Detox – What drug detoxes are available?
People looking for help for their drug addiction can be a little scared of how they will feel once they stop taking their drugs. Most people have heard of the phrase ‘going cold turkey’ and know it is something to be avoided if at all possible. It is rare these days to have to go cold turkey in a treatment centre. Most will prescribe you some form of detox programme.
If you are on methadone over 30ml it is possible that you will need a reduction detox programme on your methadone first. Methadone is not an easy substance to detox from as it penetrates deep into the body and bones. Once you get down to 30ml it is sensible to then switch to an alternative form of detox involving something which blocks withdrawal symptoms as detailed below.
Subutex (brand name) otherwise known as buprenorphine can be used to comfortably detox from opiates such as heroin, methadone, tramadol and codeine. This is an extremely effective detox as it blocks the withdrawal symptoms to the extent that they are minimal or not noticeable at all! However, the medication, which is taken under the tongue and absorbed in the mouth (NOT swallowed), cannot be introduced until the you have gone into withdrawal. If introduced too soon it can make you very ill. So some discomfort needs to be experienced before it is introduced and in the next 24 hours until it is fully effective. It is then given daily on a reducing dosage until complete usually after about 10 days. You may then experience the tail end of withdrawal symptoms (a few aches and pains) but these can usually be relieved quite easily e.g. by taking a relaxing bath.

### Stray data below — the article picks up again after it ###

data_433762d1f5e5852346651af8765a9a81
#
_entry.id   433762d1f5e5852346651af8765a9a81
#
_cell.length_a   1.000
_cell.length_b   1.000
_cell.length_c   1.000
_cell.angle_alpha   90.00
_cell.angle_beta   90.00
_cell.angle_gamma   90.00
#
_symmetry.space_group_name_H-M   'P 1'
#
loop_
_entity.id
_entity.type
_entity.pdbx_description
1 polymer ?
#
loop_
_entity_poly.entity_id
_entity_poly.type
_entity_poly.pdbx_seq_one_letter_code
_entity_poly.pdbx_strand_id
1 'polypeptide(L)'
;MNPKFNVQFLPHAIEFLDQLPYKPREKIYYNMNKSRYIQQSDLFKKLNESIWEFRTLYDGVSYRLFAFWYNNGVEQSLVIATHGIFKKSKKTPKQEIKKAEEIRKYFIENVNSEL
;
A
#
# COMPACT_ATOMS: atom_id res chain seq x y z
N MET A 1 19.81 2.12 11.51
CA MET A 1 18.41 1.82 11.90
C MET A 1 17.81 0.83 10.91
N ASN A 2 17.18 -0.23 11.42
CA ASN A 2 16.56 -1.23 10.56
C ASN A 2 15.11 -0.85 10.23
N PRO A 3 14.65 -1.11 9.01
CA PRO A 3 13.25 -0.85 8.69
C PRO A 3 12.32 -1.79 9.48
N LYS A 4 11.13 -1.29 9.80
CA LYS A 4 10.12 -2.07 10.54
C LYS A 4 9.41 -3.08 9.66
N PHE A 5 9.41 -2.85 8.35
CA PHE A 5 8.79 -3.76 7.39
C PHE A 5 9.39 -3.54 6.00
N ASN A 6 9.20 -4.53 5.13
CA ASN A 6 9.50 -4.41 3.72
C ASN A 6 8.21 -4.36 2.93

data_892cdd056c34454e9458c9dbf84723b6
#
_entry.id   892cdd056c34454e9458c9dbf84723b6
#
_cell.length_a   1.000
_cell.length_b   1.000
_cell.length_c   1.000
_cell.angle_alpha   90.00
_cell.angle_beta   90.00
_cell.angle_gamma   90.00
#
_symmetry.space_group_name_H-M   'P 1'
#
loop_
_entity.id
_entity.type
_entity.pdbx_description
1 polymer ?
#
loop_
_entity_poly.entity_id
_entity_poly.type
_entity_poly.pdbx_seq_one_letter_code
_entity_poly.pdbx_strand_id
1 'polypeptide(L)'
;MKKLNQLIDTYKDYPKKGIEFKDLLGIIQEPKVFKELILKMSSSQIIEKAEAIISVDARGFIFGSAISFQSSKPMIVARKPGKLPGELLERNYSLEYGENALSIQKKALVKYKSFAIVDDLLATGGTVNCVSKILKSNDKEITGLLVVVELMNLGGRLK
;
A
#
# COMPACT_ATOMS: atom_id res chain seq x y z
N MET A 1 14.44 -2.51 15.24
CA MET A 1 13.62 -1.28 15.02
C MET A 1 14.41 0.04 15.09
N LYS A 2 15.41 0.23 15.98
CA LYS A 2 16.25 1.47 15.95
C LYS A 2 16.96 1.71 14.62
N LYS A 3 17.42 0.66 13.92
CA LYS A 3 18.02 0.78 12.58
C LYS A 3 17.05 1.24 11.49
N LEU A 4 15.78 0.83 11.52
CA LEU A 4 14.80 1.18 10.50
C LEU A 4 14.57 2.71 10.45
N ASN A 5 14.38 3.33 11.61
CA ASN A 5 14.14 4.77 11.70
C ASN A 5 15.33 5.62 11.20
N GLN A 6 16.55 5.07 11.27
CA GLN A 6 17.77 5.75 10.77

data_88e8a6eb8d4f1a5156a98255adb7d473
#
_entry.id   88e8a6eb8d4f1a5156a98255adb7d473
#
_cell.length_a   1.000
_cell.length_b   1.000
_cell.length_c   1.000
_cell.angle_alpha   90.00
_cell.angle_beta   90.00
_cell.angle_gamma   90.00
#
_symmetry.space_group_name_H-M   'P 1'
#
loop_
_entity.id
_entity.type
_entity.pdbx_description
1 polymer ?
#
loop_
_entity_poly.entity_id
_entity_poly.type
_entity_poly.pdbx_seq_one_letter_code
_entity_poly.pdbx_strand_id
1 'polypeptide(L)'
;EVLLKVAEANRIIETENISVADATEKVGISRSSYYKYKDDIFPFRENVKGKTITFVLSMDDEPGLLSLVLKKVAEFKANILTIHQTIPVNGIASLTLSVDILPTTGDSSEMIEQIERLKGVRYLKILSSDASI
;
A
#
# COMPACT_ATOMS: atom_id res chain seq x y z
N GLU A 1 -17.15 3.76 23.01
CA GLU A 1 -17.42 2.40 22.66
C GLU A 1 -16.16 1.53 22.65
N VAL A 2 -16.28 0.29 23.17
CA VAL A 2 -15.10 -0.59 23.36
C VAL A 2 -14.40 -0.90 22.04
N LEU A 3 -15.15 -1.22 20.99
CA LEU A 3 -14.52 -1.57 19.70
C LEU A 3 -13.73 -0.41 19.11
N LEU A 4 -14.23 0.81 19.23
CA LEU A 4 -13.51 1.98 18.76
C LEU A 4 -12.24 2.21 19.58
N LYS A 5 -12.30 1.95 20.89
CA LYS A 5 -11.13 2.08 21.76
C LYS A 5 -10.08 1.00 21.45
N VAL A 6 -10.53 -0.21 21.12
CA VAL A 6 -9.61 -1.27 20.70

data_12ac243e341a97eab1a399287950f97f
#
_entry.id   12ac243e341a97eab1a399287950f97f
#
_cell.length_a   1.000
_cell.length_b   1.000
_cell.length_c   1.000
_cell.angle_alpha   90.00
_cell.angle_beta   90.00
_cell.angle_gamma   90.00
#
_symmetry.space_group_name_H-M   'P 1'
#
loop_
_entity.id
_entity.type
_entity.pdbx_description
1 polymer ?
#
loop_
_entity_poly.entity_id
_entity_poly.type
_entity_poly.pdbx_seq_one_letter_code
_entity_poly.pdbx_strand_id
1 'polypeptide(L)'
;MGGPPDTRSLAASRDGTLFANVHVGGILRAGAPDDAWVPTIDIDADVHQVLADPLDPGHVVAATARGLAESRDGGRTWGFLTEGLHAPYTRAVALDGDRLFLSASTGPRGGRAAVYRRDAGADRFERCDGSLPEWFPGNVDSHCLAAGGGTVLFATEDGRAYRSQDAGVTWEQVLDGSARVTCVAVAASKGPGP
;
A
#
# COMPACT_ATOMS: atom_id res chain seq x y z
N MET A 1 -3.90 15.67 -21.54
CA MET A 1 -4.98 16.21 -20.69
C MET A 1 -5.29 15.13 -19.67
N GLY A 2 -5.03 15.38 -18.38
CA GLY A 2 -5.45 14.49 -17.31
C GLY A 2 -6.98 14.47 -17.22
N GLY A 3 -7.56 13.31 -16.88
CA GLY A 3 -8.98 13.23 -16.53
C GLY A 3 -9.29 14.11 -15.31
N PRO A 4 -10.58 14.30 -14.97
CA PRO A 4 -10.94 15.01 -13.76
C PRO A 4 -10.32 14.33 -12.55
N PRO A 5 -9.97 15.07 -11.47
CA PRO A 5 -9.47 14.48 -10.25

If you are addicted to GBL, the detox is usually on benzodiazepines (these are also commonly used for alcohol detox). Benzos include diazepam, oxazepam, and chlordiazepoxide (Librium). Care needs to be taken with the use of these other than on a dose reduction programme as they are highly addictive medications in their own right. Many people get addicted to them if used regularly and, if addicted to them, they are very difficult to come off and have very unpleasant withdrawal symptoms. You will need a detox to come off them!
There are few commonly prescribed detoxes for use of other drugs. If you are addicted to cannabis, ketamine or cocaine, for example, you may be given some form of medication (possibly a benzo) to reduce your anxiety and stress but despite how you might feel these are non physically addictive drugs. The treatment required is for the mental obsession and psychological addiction.
As part of your detox programme you may be prescribed a sleeping tablet (such as zopiclone) to help you achieve a good pattern of sleep. However, as detox drugs are addictive, so can sleeping tablets be, so you will only be prescribed these for a limited period of time – usually for a few days or so.
Talk to us
A detox is, of course, only part of the solution. Dealing with addiction is about learning to be comfortable in your own skin and to face the realities of life without blurring your feelings with drugs. If you need advice on detox or drug treatment programmes call the Haynes Clinic on 01462 851414.